It all started when my son was not even 2 years old. He had been expelled from daycare (daycare!) because he just couldn’t participate with the rest of the children and sit obediently during circle time. You can imagine how stressful it was trying to find alternate childcare while working full-time and being a single mom. You can also imagine how sad you feel as a parent knowing your child was rejected. I fought hard to keep him in the program but the Director wasn’t going to budge. Apparently my son was just too much for anyone to handle. How is it even possible that a daycare couldn’t manage a two year old?
After scrambling, I eventually found another daycare near my office but about 2 years later, my son was expelled again for the same reason but also because he was starting to display defiant behaviors (ex: running out of classrooms when he was asked to participate in group activities, refusing teachers’ instructions, etc).
Teachers and program directors would call me several times a week, while I was at work, complaining that my son wasn’t listening or cooperating. On many occasions, I would have to go in during work hours for parent meetings to discuss the behaviors. Over time, because they could not handle the defiance, they would issue suspensions and because I had no other family member or childcare option, I had to take days off from work to be with him.
This cycle repeated itself in pre-K, kindergarten and even afterschool programs. The stress started to build – of hearing people constantly complain about my child, of having to make up excuses in order to leave work early or stay home for suspensions and not jeopardize my job, of having to wonder what’s wrong with my child or what’s wrong with me that my child is behaving this way. To make matters worse, I had very little support because my family lived very far away. I wasn’t making a lot of money so I didn’t have the luxury of hiring a babysitter or taking time for myself to deal with the stresses. As if all that weren’t enough, my son’s father was not pleasant or helpful at all and often accused my parenting style as contributing to the issues (this was also the beginning of me starting to internalize that I wasn’t a good parent/mom). At the time, I had no idea what was wrong with my son.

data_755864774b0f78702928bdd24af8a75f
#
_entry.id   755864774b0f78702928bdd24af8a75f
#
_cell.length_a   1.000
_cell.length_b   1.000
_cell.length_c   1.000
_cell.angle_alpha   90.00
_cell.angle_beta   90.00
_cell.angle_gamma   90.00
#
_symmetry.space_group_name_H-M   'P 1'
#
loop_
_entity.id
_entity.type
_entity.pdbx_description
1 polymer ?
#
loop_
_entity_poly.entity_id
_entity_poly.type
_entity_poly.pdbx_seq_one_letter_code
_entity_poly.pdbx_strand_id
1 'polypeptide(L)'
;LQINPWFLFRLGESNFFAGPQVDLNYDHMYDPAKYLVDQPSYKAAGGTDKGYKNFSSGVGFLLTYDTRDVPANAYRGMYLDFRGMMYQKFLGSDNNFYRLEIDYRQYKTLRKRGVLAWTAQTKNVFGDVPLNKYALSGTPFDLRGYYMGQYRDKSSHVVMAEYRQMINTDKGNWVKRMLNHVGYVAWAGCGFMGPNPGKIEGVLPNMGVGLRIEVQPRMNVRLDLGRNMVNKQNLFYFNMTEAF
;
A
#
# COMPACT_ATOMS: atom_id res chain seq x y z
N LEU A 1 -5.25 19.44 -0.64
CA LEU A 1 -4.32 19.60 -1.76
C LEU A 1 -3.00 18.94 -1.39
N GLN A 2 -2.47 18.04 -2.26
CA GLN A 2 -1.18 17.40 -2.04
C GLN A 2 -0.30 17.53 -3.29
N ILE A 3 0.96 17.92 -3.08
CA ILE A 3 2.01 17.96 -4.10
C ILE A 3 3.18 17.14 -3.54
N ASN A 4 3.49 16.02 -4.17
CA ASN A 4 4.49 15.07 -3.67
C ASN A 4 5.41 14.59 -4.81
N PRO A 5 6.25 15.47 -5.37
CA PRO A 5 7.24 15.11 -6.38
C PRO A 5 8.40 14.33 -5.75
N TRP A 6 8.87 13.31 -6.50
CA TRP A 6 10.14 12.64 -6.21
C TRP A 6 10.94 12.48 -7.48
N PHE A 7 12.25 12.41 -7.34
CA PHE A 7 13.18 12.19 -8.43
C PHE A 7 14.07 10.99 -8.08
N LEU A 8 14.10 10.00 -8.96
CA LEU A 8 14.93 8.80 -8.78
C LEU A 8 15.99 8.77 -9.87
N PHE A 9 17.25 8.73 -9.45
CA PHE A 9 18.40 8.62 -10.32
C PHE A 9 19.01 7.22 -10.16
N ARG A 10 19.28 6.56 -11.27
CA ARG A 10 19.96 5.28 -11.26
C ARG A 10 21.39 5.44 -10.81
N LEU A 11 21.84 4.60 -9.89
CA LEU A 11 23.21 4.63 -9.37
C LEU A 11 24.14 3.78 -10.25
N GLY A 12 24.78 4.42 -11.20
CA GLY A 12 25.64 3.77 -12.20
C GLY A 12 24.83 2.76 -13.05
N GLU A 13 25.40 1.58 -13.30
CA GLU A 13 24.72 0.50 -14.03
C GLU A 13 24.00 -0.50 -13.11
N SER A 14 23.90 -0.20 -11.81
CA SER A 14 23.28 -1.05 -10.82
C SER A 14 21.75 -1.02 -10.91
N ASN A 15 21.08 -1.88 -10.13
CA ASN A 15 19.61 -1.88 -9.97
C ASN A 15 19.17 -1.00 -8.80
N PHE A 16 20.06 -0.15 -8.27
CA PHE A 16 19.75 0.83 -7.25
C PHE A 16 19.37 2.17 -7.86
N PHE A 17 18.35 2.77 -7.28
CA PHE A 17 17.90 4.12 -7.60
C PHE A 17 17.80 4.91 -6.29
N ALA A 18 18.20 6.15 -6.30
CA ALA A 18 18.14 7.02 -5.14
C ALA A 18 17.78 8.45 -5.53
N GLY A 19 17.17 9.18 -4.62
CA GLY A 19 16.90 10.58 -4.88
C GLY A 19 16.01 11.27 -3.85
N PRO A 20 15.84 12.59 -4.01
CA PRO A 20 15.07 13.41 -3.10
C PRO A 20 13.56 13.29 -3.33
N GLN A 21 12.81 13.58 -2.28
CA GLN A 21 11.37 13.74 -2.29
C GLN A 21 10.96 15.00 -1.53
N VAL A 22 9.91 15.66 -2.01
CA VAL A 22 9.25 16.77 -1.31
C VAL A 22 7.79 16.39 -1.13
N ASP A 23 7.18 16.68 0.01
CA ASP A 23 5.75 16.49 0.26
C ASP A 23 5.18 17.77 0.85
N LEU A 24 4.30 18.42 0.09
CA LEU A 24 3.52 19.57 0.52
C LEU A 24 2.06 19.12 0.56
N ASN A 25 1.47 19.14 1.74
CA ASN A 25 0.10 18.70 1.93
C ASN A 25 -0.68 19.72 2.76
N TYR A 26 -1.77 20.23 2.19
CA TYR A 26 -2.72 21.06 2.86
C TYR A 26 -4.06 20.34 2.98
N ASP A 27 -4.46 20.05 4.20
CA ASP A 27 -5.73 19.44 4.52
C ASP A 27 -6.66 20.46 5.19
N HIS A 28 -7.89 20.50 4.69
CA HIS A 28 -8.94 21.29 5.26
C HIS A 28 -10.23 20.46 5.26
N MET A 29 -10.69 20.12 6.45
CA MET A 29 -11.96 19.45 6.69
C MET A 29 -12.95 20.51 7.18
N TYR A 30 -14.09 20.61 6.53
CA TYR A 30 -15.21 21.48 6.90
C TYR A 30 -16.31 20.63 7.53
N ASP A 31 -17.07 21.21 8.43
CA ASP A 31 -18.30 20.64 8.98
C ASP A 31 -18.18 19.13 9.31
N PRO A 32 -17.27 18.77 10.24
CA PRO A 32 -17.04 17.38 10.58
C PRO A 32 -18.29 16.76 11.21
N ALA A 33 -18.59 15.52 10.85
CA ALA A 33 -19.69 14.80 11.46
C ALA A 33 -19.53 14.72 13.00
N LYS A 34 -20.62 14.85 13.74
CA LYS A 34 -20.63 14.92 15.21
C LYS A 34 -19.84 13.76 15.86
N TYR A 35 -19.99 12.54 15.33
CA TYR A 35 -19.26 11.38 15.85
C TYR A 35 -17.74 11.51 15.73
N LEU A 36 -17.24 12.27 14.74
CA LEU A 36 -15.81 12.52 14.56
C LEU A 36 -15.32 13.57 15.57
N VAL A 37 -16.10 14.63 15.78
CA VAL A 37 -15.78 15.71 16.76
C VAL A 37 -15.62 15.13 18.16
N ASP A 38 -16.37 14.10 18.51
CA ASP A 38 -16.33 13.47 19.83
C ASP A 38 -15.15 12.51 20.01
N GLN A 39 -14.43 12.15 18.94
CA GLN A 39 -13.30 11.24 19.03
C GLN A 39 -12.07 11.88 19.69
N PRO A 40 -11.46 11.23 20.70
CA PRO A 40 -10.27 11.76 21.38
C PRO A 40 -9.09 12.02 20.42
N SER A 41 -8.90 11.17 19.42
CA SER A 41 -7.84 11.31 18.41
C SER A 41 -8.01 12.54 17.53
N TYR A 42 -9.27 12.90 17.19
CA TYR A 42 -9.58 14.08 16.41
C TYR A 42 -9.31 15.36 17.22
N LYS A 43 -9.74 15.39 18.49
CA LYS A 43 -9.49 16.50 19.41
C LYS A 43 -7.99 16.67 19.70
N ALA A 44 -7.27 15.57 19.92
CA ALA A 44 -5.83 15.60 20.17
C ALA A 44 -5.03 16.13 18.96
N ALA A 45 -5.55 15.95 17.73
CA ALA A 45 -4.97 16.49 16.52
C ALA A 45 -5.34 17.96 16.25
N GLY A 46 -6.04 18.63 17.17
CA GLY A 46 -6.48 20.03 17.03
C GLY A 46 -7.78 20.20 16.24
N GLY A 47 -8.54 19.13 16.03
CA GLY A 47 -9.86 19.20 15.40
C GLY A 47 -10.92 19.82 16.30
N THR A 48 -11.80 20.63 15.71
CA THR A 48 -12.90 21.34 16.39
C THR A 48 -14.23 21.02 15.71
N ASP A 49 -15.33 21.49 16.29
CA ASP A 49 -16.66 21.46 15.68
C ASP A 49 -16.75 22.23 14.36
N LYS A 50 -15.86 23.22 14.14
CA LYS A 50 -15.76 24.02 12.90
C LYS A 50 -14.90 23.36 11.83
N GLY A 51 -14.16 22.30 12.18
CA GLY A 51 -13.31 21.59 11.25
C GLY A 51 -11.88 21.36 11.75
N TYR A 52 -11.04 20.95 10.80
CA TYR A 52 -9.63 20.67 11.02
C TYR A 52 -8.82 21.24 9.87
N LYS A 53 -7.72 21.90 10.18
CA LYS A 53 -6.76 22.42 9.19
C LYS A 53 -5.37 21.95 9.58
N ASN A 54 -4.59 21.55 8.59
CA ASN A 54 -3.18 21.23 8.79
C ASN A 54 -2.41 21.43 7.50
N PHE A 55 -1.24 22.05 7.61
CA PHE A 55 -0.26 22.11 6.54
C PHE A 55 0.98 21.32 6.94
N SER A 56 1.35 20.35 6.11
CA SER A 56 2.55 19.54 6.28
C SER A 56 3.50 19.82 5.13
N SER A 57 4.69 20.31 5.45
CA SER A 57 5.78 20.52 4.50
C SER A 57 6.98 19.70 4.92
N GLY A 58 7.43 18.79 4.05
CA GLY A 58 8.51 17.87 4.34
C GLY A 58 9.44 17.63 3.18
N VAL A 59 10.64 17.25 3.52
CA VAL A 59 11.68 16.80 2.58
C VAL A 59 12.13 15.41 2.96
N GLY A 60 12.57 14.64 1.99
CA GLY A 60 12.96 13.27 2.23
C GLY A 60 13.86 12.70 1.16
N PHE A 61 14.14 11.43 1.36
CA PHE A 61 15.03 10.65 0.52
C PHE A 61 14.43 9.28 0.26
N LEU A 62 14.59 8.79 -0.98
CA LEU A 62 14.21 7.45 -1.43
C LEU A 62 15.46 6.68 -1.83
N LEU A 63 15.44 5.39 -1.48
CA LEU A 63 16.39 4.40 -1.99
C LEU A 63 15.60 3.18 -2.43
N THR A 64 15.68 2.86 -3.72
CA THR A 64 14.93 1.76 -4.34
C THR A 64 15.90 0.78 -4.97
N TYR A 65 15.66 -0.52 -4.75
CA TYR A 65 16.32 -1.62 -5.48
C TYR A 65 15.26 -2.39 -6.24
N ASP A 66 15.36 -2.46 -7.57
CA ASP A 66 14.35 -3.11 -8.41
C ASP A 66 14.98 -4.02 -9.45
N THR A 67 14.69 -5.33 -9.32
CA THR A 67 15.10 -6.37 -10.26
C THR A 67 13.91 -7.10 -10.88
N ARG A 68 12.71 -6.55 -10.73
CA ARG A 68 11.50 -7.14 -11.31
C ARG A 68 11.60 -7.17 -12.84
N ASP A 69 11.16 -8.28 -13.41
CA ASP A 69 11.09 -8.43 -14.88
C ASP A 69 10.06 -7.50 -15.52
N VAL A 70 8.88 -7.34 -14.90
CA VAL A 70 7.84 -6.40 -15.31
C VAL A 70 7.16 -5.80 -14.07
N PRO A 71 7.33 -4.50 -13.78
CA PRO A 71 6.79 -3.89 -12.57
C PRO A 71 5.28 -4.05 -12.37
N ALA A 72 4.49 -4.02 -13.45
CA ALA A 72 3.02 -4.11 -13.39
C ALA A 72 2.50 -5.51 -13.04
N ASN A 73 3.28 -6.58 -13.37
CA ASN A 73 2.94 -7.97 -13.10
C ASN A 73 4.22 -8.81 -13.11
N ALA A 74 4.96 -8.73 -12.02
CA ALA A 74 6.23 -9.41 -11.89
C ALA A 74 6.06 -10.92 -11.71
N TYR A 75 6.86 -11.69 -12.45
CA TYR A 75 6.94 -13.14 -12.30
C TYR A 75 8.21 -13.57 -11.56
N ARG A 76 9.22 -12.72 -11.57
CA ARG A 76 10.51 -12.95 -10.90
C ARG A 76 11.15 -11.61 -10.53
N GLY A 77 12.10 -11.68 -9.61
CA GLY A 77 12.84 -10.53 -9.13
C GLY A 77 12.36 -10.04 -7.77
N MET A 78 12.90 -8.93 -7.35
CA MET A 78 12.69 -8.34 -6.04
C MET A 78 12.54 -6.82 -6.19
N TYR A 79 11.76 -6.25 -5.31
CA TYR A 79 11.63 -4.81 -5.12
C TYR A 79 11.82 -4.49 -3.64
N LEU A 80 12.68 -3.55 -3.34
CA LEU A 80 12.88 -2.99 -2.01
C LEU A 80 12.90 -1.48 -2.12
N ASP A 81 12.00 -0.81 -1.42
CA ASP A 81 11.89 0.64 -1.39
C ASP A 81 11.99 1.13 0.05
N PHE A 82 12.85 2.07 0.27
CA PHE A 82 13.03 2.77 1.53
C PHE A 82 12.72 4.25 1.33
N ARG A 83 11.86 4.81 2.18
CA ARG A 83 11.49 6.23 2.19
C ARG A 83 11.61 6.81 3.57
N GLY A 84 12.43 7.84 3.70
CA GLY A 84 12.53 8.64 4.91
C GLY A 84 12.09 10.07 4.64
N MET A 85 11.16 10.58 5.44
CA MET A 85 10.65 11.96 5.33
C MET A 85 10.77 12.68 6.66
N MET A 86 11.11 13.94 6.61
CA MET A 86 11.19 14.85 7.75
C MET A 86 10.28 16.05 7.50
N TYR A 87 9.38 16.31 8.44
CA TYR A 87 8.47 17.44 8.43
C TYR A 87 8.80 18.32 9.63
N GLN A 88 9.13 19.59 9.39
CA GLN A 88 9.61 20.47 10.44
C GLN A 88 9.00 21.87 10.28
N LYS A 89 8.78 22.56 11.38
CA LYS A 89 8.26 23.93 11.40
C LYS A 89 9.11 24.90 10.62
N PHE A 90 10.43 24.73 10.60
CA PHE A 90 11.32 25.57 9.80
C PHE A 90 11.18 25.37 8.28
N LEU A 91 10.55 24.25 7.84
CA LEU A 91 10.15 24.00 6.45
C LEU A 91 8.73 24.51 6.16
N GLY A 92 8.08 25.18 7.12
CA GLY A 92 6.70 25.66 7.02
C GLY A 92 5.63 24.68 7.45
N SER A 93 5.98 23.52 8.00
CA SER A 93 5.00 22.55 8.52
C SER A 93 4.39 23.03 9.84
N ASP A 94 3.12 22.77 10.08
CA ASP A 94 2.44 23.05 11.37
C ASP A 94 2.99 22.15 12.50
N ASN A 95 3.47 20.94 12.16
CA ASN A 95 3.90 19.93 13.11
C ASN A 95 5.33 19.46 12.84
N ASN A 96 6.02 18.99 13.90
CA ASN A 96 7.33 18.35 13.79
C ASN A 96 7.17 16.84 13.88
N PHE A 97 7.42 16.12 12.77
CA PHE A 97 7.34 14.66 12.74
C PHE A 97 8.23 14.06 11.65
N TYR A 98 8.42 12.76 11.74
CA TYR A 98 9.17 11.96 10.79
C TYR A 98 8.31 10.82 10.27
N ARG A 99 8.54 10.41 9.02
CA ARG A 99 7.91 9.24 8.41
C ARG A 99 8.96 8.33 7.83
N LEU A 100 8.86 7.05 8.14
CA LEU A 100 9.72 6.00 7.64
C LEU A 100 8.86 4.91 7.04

So this was basically our lives for the first five years – frustrating, upsetting, lonely, unsettled, stressful. If what I described sounds similar to what you are experiencing with your own child or family member, perhaps he/she has oppositional defiant disorder (ODD). It’s OK. Don’t do what I did – get upset, frustrated or stressed. Take it one day at a time. Observe your child or family member and take notes of the behaviors. Be kind to him/her and to yourself. Constantly remind him/her and especially yourself that you’re both doing the best that you can. That’s all you can expect at this moment.
In upcoming posts, I will provide strategies for navigating the medical and education systems so that you can find the best support for your child or family member. For now, hang in and remember that You’re Not A Bad Parent.